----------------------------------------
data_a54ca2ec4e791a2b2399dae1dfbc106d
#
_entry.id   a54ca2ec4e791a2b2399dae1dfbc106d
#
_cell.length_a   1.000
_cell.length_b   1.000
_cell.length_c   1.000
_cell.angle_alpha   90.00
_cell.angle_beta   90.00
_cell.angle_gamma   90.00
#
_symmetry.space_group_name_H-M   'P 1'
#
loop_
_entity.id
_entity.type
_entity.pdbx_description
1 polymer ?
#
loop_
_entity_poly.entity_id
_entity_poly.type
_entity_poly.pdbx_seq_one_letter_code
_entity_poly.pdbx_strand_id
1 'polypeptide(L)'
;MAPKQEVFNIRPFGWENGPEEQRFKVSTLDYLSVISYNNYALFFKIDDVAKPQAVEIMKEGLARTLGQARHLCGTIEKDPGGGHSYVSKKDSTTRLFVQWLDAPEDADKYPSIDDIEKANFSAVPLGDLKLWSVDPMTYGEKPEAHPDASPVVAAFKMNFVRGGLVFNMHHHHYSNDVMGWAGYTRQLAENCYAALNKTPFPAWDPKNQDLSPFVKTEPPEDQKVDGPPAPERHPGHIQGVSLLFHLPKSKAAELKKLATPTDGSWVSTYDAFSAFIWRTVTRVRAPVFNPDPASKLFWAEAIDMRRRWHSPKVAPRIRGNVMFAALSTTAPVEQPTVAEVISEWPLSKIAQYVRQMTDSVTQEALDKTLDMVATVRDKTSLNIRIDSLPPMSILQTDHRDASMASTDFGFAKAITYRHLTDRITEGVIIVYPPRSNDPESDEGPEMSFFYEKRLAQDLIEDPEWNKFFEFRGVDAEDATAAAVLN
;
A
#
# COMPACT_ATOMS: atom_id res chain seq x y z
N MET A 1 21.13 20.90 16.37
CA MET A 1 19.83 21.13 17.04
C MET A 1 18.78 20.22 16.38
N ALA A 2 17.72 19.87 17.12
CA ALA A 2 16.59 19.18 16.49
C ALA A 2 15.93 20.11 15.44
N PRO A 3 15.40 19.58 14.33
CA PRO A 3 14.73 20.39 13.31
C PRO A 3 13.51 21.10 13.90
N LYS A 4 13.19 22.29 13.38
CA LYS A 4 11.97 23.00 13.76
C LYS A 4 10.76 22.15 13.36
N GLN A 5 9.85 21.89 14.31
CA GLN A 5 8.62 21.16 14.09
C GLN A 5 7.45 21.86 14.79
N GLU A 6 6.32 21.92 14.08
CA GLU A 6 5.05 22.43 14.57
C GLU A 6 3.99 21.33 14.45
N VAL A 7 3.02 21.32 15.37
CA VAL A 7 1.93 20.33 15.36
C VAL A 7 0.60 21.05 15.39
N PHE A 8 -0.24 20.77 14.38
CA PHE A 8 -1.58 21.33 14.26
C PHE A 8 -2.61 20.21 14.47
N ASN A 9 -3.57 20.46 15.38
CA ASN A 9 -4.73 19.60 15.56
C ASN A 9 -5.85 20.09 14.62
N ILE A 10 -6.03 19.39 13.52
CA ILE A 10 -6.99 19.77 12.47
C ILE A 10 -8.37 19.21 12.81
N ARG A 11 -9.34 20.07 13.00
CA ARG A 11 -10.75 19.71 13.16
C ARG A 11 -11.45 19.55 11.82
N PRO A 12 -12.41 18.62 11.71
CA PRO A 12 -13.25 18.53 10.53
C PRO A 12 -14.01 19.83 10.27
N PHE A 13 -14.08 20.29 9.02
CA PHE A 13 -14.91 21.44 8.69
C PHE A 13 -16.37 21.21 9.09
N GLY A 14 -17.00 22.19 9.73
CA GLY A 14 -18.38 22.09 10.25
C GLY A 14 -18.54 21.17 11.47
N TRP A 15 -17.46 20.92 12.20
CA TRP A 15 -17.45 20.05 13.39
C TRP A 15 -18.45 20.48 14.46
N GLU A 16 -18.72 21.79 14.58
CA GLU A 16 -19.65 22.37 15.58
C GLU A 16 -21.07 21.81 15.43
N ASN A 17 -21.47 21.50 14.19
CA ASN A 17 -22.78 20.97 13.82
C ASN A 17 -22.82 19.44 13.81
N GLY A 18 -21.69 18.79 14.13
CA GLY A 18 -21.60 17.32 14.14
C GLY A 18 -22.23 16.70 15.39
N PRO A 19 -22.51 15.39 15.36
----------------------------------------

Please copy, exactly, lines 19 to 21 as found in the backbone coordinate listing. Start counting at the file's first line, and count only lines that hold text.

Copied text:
#
loop_
_entity_poly.entity_id